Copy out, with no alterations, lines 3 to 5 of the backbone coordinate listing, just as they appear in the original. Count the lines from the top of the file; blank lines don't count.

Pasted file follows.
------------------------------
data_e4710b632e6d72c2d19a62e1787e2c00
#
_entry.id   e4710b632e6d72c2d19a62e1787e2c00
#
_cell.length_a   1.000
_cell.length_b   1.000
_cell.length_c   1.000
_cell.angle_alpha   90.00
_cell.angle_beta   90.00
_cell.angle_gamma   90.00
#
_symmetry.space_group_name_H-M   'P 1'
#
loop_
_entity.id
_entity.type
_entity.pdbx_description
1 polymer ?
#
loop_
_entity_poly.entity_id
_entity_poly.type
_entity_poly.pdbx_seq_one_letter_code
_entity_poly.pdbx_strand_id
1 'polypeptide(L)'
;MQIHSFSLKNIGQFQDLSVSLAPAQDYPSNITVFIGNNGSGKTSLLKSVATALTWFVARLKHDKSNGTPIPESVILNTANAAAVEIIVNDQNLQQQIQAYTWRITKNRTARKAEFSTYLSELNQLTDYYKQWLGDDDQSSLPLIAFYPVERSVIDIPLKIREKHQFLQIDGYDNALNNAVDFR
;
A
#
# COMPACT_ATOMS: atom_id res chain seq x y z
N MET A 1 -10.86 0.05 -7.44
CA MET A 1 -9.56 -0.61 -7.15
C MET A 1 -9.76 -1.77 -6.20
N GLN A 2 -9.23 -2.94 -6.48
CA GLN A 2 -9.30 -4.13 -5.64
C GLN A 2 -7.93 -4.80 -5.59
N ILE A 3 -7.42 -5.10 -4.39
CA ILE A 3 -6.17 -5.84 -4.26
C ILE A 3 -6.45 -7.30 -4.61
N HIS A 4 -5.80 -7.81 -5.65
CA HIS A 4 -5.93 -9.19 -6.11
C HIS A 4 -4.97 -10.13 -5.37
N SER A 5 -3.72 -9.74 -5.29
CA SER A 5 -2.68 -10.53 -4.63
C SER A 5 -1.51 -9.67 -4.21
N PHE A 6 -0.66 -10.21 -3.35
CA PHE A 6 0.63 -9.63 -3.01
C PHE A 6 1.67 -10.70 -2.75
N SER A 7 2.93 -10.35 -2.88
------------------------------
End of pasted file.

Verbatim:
_entry.id   e4710b632e6d72c2d19a62e1787e2c00
#
_cell.length_a   1.000